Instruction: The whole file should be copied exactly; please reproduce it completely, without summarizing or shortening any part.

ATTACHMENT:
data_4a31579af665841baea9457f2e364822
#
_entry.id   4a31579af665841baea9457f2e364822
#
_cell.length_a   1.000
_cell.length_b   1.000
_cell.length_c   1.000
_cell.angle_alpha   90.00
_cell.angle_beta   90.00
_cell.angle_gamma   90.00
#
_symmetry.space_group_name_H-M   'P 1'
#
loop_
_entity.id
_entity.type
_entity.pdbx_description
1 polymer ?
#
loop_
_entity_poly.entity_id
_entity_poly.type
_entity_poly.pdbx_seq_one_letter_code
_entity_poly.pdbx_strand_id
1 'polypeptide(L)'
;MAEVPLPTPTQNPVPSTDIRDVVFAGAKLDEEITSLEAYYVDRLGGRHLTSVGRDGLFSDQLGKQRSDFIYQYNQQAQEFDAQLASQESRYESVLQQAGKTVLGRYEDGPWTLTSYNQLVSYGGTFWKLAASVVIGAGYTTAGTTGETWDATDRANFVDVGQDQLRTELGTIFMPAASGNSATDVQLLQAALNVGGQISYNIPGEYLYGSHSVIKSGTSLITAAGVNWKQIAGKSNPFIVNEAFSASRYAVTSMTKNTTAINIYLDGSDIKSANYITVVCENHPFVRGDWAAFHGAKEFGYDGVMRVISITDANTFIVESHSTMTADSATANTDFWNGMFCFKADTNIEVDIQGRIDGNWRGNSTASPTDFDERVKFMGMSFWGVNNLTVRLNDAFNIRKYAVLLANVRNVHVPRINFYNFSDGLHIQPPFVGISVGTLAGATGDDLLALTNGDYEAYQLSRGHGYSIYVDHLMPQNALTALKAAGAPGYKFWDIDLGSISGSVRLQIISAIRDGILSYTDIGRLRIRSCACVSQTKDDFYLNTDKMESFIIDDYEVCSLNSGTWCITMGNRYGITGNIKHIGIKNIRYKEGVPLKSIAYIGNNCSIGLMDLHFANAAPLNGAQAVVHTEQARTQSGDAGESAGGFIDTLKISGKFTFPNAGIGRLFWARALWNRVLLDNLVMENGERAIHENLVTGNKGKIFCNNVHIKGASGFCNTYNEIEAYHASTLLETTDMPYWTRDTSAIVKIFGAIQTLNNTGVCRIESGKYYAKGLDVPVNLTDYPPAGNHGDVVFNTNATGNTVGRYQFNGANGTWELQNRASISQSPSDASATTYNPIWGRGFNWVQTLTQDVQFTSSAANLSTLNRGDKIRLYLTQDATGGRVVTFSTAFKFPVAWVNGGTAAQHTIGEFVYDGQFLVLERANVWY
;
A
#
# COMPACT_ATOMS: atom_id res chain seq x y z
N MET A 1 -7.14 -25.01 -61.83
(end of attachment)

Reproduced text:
data_4a31579af665841baea9457f2e364822
#
_entry.id   4a31579af665841baea9457f2e364822
#
_cell.length_a   1.000
_cell.length_b   1.000
_cell.length_c   1.000
_cell.angle_alpha   90.00
_cell.angle_beta   90.00
_cell.angle_gamma   90.00
#
_symmetry.space_group_name_H-M   'P 1'
#
loop_
_entity.id
_entity.type
_entity.pdbx_description
1 polymer ?
#
loop_
_entity_poly.entity_id
_entity_poly.type
_entity_poly.pdbx_seq_one_letter_code
_entity_poly.pdbx_strand_id
1 'polypeptide(L)'
;MAEVPLPTPTQNPVPSTDIRDVVFAGAKLDEEITSLEAYYVDRLGGRHLTSVGRDGLFSDQLGKQRSDFIYQYNQQAQEFDAQLASQESRYESVLQQAGKTVLGRYEDGPWTLTSYNQLVSYGGTFWKLAASVVIGAGYTTAGTTGETWDATDRANFVDVGQDQLRTELGTIFMPAASGNSATDVQLLQAALNVGGQISYNIPGEYLYGSHSVIKSGTSLITAAGVNWKQIAGKSNPFIVNEAFSASRYAVTSMTKNTTAINIYLDGSDIKSANYITVVCENHPFVRGDWAAFHGAKEFGYDGVMRVISITDANTFIVESHSTMTADSATANTDFWNGMFCFKADTNIEVDIQGRIDGNWRGNSTASPTDFDERVKFMGMSFWGVNNLTVRLNDAFNIRKYAVLLANVRNVHVPRINFYNFSDGLHIQPPFVGISVGTLAGATGDDLLALTNGDYEAYQLSRGHGYSIYVDHLMPQNALTALKAAGAPGYKFWDIDLGSISGSVRLQIISAIRDGILSYTDIGRLRIRSCACVSQTKDDFYLNTDKMESFIIDDYEVCSLNSGTWCITMGNRYGITGNIKHIGIKNIRYKEGVPLKSIAYIGNNCSIGLMDLHFANAAPLNGAQAVVHTEQARTQSGDAGESAGGFIDTLKISGKFTFPNAGIGRLFWARALWNRVLLDNLVMENGERAIHENLVTGNKGKIFCNNVHIKGASGFCNTYNEIEAYHASTLLETTDMPYWTRDTSAIVKIFGAIQTLNNTGVCRIESGKYYAKGLDVPVNLTDYPPAGNHGDVVFNTNATGNTVGRYQFNGANGTWELQNRASISQSPSDASATTYNPIWGRGFNWVQTLTQDVQFTSSAANLSTLNRGDKIRLYLTQDATGGRVVTFSTAFKFPVAWVNGGTAAQHTIGEFVYDGQFLVLERANVWY
;
A
#
# COMPACT_ATOMS: atom_id res chain seq x y z
N MET A 1 -7.14 -25.01 -61.83